Let’s say that you have $1,000. Before you are a near infinite number of possibilities. You could take that money, go to the roulette table, and put all of it on black. Because that’s what Wesley Snipes told you to do. Based on this choice, you’d arrive at one of two possible outcomes. If you win, you double your money and you now have $2,000 in your possession. That’s a 100% return on your investment. If you lose, you’d lose all your money and you’d now have $0 in your possession. That’s a negative 100% return.
Of course, it’s probably not all that prudent to put all your money on a single bet at the casino. Maybe you can choose to sock that money away in a savings account that generates a humble 1% interest rate. At the end of the year, you’d have $1,010. You’d earn ten bucks. Big deal. Maybe you put in a mutual fund or use it to buy some stocks. The risk is higher, but you have the chance to earn more. Maybe you can get 10% (or $100). That’s better.
Under all of these circumstances, you can take a look back at your “investment” decision and calculate a very specific return on investment (ROI). There’s a concrete number to be determined. It’s black and white (or red, if you end up with a loss). But not all investments work that way, especially when you look at Internet marketing.
What if we were to continue with this hypothetical example and chose to “invest” the $1,000 in an entirely different way? Let’s say that instead of letting that cash sit relatively idly in a savings account, we spent that money to get a new custom theme for a blog. And let’s say this blog has a fundamental purpose of generating income through advertising and other means.
Now, if at the end of the year, the blog earns $1,500 more in total annual revenue than it did the previous year, can we say that the $1,000 investment in a new blog design rendered a 50% return (you spent $1,000, so your net gain is $500)?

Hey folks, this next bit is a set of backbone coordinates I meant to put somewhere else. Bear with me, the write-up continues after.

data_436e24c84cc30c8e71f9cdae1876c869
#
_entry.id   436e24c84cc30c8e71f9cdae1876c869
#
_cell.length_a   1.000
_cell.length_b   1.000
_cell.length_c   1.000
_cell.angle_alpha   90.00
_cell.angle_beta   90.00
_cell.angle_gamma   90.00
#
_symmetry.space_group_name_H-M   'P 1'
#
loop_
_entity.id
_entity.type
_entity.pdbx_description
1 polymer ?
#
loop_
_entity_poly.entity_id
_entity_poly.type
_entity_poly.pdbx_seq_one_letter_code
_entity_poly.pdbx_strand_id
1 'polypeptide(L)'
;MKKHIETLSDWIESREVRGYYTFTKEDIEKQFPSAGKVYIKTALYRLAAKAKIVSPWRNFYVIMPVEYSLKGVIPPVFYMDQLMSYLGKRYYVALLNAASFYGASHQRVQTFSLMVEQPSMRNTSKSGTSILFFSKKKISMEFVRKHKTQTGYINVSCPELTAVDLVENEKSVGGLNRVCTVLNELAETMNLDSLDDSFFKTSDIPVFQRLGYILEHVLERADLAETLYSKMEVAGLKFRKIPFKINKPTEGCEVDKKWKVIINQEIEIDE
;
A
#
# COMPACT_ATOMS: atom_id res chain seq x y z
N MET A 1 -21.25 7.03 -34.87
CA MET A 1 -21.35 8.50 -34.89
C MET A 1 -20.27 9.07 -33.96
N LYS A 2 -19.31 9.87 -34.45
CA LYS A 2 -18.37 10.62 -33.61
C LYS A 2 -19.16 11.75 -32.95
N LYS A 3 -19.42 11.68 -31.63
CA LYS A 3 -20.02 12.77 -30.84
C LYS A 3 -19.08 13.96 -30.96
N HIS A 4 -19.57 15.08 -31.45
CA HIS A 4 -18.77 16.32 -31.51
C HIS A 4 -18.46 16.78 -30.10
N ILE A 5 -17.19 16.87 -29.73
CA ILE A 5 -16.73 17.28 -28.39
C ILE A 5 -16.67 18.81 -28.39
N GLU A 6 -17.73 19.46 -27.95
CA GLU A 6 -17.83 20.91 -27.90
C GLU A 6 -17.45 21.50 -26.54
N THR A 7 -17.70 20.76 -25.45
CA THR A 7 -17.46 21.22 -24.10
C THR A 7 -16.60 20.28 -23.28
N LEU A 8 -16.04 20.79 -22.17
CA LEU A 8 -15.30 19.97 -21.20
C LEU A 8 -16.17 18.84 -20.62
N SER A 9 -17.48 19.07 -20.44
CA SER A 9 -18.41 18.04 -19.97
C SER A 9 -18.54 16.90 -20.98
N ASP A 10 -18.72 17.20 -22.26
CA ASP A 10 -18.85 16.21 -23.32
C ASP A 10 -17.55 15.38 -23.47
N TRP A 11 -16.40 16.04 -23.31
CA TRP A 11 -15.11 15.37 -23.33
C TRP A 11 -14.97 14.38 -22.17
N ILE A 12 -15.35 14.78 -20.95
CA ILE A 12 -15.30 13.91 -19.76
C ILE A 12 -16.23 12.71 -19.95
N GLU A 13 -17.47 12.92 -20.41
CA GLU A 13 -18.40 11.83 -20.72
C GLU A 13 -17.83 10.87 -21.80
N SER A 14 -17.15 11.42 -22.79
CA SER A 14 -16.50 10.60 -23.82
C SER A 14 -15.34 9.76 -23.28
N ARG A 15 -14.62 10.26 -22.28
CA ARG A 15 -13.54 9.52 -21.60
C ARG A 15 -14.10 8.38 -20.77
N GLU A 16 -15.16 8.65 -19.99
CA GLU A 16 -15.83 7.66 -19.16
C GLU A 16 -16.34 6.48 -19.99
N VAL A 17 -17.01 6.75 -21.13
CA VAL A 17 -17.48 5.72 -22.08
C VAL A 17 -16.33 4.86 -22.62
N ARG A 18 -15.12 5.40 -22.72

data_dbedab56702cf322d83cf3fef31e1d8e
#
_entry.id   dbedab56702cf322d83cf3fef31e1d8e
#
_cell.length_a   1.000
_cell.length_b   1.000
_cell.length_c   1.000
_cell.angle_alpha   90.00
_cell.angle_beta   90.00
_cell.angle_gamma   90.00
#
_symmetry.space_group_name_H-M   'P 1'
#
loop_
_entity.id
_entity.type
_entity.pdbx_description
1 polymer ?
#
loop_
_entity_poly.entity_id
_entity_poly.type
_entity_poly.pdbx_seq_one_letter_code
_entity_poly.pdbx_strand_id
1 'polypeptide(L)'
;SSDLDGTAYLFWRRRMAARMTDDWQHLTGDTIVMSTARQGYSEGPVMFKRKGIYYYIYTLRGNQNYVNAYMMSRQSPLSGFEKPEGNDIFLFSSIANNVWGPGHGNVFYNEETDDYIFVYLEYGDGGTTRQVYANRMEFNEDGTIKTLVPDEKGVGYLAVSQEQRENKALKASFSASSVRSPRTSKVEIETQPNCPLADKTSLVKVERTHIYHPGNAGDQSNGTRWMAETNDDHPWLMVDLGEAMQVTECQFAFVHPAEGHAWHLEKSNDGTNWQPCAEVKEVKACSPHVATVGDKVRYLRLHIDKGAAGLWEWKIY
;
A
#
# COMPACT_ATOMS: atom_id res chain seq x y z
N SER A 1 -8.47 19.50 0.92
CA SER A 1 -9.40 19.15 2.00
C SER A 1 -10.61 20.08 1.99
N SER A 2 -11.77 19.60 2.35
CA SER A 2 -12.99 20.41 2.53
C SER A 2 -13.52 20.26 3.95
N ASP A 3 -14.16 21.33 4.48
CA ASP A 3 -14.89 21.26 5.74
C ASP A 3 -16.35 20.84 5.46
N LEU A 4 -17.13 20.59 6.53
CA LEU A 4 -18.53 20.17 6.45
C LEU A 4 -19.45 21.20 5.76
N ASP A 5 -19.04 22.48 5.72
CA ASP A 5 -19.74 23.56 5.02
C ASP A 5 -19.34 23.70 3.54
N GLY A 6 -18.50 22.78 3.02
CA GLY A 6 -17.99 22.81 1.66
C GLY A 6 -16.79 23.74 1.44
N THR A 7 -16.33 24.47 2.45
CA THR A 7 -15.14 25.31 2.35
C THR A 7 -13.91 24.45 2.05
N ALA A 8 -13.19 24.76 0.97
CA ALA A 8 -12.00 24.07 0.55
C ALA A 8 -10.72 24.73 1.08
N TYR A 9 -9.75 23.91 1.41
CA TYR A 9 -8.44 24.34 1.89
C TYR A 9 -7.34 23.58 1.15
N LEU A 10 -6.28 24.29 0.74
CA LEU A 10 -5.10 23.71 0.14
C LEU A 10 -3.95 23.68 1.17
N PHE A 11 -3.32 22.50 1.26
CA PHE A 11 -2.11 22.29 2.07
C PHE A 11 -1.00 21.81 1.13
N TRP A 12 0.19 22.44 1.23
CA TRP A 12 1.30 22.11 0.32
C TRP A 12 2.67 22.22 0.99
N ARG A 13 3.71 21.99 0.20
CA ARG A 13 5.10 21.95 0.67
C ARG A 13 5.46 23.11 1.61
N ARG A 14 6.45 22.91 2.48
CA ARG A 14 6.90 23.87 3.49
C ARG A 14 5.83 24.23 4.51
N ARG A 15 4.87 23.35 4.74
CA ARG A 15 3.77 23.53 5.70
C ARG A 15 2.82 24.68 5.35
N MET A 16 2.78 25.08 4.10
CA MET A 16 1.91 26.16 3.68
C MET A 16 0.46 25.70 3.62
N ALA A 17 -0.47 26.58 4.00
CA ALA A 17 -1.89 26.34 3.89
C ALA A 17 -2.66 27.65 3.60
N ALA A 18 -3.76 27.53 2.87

No, not necessarily.
Maybe that extra revenue came about because you blogged more often. Maybe you signed up for a more lucrative affiliate program. Maybe your traffic increased due to your increased social media efforts. There are too many confounding factors and a true split-test likely would not have been possible.
Let’s consider another similar scenario. Instead of putting that $1,000 into mutual funds or using it to buy a custom theme for your blog, you spend that money on a cleaning service for your house over the course of a year. This way, you’re not spending your own time to clean your own house. This way, your time can be spent in other ways.
Maybe this saves you an hour or two of housework every week, so you spend that time growing your online business. Maybe you write an e-book. Maybe you focus your efforts on affiliate marketing. Maybe you grow your list. And through all of this, your annual income increases year over year. Can that be attributed to the cleaning service? Maybe. Maybe not.
What if you didn’t really spend that “extra” time on your business and you “wasted” the hour or two playing video games and watching movies? What if your income still increased year over year? Not too many people would say that watching movies and playing video games would have a positive impact on your Internet marketing success, but maybe it does. What if, because you enjoy your leisure time more, your brain is more creative and innovative and strategic when it does come time to work?
Absolutely, it is imperative that you stay on top of your numbers if you want to run a successful business. You should know exactly how much your spending and how much your earning. You should work toward optimizing that equation to maximize your net profit. But you also need to recognize that many of the investments you put into your online business may not yield any returns right away and, even when they do, you may not be able to measure them.
When you pay someone to create a new blog design, when you hire someone to update your blog or rewrite your sales material, when you pay to boost a post on Facebook in hopes of gaining followers, you may be able to measure some differences in the short term. But the long-term impact for your long-term growth is much more elusive. Sometimes, you just have to trust you’re doing the right thing, measurement be damned.